A century after Japan presented the US with a gift of 3,000 cherry trees, the US is reciprocating with 3,000 specially bred dogwoods. But the deal to nearly halve the number of Marines on Okinawa may be even sweeter.
US and Japanese leaders have come and gone, as has a horrific world war that interrupted the two countries’ relations, but for 100 years the flowering cherry trees of Washington’s tidal basin have stood – and blossomed every spring – as a testament to US-Japan friendship.
The gift of the dogwoods, which were specially developed to thrive in Japan, was announced by Secretary of State Hillary Rodham Clinton at a dinner she hosted Monday night for Japanese Prime Minister Yoshihiko Noda at the National Geographic Society in Washington. [Editor's note: The original version of this paragraph incorrectly stated who announced the gift and hosted the dinner.]
“We hope that, as a gesture, it will be something that our children and our children’s children, both in the United States and Japan, will have the opportunity to enjoy and treasure, just as we have had the opportunity to treasure the cherry trees,” Assistant Secretary of State for Asia Kurt Campbell said in Washington last week.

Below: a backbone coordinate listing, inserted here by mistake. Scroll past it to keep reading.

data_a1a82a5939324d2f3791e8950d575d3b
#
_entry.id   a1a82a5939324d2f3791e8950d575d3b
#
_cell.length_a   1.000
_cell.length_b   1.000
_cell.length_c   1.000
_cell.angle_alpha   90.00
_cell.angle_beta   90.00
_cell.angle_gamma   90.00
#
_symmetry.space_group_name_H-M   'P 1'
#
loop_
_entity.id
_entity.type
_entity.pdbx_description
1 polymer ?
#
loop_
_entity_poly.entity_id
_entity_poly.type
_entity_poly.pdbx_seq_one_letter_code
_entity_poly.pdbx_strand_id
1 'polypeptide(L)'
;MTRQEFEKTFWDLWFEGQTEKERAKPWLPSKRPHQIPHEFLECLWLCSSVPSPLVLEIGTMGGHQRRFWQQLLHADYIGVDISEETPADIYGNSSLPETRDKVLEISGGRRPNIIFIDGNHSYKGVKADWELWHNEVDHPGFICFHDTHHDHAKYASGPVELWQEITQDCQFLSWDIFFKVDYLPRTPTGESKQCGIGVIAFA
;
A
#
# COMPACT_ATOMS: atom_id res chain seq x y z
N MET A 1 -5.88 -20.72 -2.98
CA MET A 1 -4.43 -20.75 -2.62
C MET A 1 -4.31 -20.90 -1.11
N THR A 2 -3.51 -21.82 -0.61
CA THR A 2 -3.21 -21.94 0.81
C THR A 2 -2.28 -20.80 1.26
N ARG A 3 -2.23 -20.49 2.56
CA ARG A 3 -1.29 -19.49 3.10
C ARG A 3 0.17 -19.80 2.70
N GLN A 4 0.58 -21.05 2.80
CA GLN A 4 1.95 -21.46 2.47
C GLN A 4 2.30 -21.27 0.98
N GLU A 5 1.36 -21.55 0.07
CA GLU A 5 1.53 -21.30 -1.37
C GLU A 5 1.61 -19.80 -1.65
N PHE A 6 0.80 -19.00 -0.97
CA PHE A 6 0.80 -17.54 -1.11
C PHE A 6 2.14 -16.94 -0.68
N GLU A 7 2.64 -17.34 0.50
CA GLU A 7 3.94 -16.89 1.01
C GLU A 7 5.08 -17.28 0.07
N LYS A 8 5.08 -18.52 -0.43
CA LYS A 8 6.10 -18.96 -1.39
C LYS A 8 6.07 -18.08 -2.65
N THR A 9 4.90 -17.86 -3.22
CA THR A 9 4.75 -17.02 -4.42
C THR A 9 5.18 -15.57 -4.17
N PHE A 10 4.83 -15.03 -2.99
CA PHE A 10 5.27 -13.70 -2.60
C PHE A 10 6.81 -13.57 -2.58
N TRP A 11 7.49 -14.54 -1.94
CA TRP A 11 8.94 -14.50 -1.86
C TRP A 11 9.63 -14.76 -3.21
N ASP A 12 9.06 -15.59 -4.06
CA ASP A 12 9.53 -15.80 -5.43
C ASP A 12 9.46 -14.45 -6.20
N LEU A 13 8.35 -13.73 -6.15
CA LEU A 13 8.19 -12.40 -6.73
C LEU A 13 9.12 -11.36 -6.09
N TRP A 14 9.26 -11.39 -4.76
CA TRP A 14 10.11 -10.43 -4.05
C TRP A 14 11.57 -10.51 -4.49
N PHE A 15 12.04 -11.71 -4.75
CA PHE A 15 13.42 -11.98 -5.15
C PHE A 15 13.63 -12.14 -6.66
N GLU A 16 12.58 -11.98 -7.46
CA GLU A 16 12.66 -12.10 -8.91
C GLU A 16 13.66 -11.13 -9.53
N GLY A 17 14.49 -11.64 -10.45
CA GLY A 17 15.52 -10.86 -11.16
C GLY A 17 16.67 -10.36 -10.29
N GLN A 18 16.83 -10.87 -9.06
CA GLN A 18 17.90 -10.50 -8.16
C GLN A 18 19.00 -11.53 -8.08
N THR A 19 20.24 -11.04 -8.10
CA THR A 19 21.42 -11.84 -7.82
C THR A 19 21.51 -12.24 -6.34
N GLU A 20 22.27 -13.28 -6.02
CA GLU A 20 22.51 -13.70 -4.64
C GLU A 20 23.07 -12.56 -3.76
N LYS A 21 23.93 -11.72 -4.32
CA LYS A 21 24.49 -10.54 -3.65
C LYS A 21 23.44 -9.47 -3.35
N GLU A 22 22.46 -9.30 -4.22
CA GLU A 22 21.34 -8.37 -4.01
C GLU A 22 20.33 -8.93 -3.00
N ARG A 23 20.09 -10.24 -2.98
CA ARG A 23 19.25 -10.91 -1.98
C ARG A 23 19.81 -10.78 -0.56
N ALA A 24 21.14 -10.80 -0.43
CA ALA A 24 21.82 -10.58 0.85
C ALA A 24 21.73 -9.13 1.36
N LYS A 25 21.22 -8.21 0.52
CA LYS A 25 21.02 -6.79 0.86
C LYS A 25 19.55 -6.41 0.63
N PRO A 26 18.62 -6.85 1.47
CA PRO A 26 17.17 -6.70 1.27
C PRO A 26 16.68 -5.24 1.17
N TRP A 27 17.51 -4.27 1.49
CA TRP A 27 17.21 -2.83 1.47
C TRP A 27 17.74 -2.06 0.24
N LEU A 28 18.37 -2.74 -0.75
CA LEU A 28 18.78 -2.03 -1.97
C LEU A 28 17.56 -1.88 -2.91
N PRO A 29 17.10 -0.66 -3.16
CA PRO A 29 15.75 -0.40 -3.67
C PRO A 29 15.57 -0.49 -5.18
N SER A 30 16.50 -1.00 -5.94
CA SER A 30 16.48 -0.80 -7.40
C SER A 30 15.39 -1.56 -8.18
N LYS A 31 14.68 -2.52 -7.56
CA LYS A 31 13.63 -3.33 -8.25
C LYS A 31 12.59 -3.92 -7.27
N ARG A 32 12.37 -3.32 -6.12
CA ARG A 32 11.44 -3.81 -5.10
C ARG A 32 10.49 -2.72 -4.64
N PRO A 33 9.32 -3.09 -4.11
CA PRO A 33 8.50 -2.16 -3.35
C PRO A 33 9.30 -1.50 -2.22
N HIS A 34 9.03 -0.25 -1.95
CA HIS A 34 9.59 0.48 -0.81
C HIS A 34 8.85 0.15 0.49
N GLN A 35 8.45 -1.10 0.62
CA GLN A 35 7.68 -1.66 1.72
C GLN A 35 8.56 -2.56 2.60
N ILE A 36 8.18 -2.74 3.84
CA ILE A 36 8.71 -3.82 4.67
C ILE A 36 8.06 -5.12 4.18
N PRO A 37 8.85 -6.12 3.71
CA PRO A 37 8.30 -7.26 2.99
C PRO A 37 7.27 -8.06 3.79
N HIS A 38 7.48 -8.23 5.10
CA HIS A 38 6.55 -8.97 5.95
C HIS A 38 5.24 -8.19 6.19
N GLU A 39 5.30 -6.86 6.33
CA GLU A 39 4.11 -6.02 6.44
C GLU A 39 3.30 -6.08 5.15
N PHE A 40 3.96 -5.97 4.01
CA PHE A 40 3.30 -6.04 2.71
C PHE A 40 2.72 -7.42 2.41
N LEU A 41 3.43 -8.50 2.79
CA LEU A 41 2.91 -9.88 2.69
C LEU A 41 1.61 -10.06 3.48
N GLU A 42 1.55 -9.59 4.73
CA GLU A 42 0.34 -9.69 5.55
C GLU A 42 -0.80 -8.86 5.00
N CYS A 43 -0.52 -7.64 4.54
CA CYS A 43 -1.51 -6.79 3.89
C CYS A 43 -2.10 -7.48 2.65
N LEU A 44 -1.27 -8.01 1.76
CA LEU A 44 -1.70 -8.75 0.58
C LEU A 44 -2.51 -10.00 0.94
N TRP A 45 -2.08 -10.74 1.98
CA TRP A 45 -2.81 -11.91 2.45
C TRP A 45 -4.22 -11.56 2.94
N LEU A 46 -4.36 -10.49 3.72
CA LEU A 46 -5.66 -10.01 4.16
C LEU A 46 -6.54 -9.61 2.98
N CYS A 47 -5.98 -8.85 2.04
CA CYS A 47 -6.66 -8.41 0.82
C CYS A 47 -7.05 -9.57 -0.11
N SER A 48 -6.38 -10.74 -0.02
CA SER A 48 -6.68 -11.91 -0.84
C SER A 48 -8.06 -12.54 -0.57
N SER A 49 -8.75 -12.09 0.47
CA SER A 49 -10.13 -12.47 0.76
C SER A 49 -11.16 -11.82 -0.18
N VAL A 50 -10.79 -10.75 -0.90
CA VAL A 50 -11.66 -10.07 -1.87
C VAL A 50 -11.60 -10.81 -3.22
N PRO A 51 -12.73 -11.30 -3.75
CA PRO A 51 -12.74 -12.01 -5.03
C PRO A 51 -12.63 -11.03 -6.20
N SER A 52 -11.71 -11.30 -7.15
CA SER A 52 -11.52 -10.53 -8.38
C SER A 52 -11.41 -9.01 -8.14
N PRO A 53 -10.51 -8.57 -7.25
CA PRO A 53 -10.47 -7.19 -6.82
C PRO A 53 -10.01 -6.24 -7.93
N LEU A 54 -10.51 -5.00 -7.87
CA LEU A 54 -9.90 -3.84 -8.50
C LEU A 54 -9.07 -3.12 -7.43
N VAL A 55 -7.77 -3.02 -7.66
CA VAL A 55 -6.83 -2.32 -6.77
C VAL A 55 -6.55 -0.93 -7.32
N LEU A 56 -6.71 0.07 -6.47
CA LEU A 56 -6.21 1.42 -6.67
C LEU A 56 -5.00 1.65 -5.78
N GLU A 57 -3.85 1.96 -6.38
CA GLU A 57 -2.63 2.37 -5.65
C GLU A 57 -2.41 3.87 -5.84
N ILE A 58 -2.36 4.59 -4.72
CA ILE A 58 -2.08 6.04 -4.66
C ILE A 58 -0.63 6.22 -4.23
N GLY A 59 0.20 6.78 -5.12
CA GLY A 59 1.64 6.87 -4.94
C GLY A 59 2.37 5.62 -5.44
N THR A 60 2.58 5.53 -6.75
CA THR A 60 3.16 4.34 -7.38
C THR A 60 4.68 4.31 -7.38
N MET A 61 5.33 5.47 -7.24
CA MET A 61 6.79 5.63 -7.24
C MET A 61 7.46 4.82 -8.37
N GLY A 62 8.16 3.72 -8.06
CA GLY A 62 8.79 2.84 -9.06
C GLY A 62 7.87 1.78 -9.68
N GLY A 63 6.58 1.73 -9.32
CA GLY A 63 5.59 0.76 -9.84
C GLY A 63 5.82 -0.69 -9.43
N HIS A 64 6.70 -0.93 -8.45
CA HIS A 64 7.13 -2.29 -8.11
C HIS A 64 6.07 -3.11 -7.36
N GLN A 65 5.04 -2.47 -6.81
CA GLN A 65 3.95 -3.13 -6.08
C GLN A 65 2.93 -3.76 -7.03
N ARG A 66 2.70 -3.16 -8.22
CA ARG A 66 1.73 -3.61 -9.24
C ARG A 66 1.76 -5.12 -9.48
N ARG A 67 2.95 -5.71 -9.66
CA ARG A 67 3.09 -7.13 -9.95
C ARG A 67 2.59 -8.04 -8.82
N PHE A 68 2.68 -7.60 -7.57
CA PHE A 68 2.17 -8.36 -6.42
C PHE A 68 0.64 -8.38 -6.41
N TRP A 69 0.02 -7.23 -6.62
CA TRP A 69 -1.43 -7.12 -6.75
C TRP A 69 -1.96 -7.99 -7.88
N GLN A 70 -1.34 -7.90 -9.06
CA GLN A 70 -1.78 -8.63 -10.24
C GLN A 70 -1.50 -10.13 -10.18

The dogwood diplomacy might be the highlight of Mr. Noda’s trip to Washington,which included the first visit by a Japanese leader to the White House in three years. (Japan, passing through a period of higher than normal political turmoil, has had four prime ministers during President Obama’s time in office.) But flowering trees are not all the two leaders are celebrating.
Both are welcoming the agreement reached last week to reduce by about 9,000, or almost half, the number of US Marines stationed on the Japanese island of Okinawa. The military presence has been a source of tension in Okinawa and in US-Japan relations for years.